As Charles Wang sells, will Brooklyn owners buy the New York Islanders?

Bruce Ratner, Charles Wang and Patrik Elias #26 of the New Jersey Devils take the ceremonial faceoff before a preseason game at the Barclays Center on September 21, 2013 in Brooklyn.


Bruce Ratner, Charles Wang and Patrik Elias #26 of the New Jersey Devils take the ceremonial faceoff before a preseason game at the Barclays Center on September 21, 2013 in Brooklyn.

Before we get into celebrating the potential end of Charles Wang’s ownership of the New York Islanders, let’s acknowledge one thing: There might not be a New York Islanders, or Brooklyn Islanders, without him.

He could have cut bait, sold to someone looking to relocate the franchise. Lord knows there were offers. But he not only fought to keep them in New York, he fought to keep them on the Island, and that shouldn’t be lost when looking back on his 15 years of ownership.

That said: Moving to Brooklyn only mended this franchise’s reputation as far as it could be mended with Wang as the owner. The inept management trickles down from the top. Free agents evaluate every facet of a team, but it begins with the person cutting the checks, and the Islanders have had far too many farcical moments under Wang.

They’re changing buildings, changing jerseys and according to Bob McKenzie, likely changing ownership as well. It’s about time.

(Literally, about time: TSN reports that a $75 million loan repayment is due at season’s end, and Islanders Point Blank notes that 15 years is “coincidentally the amount of time an owner has to depreciate the purchase price of a team under IRS tax law.” Uh-huh …)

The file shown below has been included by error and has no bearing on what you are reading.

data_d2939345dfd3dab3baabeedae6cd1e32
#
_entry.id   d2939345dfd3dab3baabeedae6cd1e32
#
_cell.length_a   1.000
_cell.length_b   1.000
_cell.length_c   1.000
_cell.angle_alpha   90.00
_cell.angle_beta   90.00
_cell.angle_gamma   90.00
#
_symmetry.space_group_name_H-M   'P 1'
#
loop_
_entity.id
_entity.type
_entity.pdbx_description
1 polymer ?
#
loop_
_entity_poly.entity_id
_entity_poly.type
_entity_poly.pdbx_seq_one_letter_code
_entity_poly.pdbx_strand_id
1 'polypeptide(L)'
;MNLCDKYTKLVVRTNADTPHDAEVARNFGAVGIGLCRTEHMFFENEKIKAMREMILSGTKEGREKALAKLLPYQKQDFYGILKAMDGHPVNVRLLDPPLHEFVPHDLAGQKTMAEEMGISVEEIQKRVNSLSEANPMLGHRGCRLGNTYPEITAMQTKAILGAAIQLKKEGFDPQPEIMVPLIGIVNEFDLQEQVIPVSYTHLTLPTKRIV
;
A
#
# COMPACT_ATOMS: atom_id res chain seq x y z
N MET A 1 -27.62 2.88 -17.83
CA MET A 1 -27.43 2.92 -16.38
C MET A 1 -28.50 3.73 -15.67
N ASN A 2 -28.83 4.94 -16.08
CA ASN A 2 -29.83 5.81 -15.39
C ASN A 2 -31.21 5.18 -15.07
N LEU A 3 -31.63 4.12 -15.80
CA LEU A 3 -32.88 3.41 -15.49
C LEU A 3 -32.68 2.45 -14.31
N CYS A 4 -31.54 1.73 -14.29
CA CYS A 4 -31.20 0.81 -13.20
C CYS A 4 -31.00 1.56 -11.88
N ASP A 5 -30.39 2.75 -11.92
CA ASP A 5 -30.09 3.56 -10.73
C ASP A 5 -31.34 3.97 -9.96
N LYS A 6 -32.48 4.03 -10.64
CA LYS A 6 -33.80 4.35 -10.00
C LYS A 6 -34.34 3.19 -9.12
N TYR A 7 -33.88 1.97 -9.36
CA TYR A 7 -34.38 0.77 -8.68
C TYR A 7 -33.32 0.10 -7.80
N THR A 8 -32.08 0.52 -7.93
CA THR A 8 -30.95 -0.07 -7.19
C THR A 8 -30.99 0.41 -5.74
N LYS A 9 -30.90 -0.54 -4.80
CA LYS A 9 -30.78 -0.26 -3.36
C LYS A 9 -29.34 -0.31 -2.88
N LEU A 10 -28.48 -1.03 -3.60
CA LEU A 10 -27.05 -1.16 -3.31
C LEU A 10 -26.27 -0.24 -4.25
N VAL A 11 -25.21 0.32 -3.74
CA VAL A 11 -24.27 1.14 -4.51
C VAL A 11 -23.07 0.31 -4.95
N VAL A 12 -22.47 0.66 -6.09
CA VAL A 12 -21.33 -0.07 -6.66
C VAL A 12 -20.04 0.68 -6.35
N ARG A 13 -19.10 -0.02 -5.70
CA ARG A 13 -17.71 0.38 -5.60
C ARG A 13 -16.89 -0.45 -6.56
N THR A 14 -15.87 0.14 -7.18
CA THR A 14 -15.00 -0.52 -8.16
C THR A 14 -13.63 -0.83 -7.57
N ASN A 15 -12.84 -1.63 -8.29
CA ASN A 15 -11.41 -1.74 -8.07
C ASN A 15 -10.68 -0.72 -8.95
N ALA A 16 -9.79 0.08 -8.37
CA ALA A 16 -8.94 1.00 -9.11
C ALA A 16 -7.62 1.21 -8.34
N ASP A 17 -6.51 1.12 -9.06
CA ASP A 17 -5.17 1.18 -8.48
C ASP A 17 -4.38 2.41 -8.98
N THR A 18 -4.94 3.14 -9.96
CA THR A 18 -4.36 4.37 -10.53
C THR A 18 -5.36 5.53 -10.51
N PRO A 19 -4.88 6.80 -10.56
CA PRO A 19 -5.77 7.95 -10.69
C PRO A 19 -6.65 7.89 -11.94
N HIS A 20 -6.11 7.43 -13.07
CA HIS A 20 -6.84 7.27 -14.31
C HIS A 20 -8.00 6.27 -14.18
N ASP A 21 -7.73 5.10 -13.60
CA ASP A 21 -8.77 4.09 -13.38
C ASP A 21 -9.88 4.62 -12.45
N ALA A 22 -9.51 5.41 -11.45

The question then becomes “who buys the Islanders?”

The answer better be “someone associated with the Barclays Center ownership group.”

As Richard Peddie, former head of MLSE, told Bloomberg News when the Islanders cut the Brooklyn deal:

“What they’re missing is synergies,” he said. “One sales force, one marketing force. They’re missing opportunities by not having the same owner. It’s obviously better than where the Islanders were. I understand why they’re doing it, but it’s not all that it could be.”

The Toronto Maple Leafs, Raptors and Air Canada Centre are all under one owner, and they make all the monies.

Kevin Schultz also looked into Barclays ownership:

The obvious idea here is that some part of the Barclays Braintrust is buying the team. With how things have moved so fluidly between the two sides — from moving the hockey team there to installing Ratner as the developer for the Coliseum — you would have to think that would be the most likely option. But, of course, we don’t know.

Another scenario is a little darker; the Islanders have a 25-year “iron-clad” lease to play at the Barclays Center. Hopefully, if a sale does happen, it’s not to someone who is going to test the strength of the irons cladding that lease. The franchise has been down that road before. The counter to this thought is that there’s a lucrative cable deal that any buyer would be silly to be running away from, assuming they tried to leave the New York area.

Between the cable deal and the arena deal, the Islanders’ relocation talk should be quieted. Especially when Wang is still the seller.

The X-Factor in all of this is Mikhail Prokhorov, the owner of the Brooklyn Nets. A year and a half ago, he said he wouldn’t consider buying the Islanders, but that’s before their relocation in 2015 was official. He’s currently doing a dance with the NBA about relocating the Nets’ “home office” to Russia so he can still run for office there without any foreign ownership ties, so who the hell knows what the political climate will be in the next year.

His decisions running the Nets aside – the multi-million dollar gamble on veterans has produced middling results, while his absence from the area has drawn fire – there’s no question he’s not a nickel-and-dimer. He’ll spend on talent, he’ll spend on infrastructure and one assumes he’s not going to micromanage like Wang because, frankly, the Nets are his baby.

We’ll see where this goes. Hopefully not to a place where Wang says he couldn’t find a buyer.

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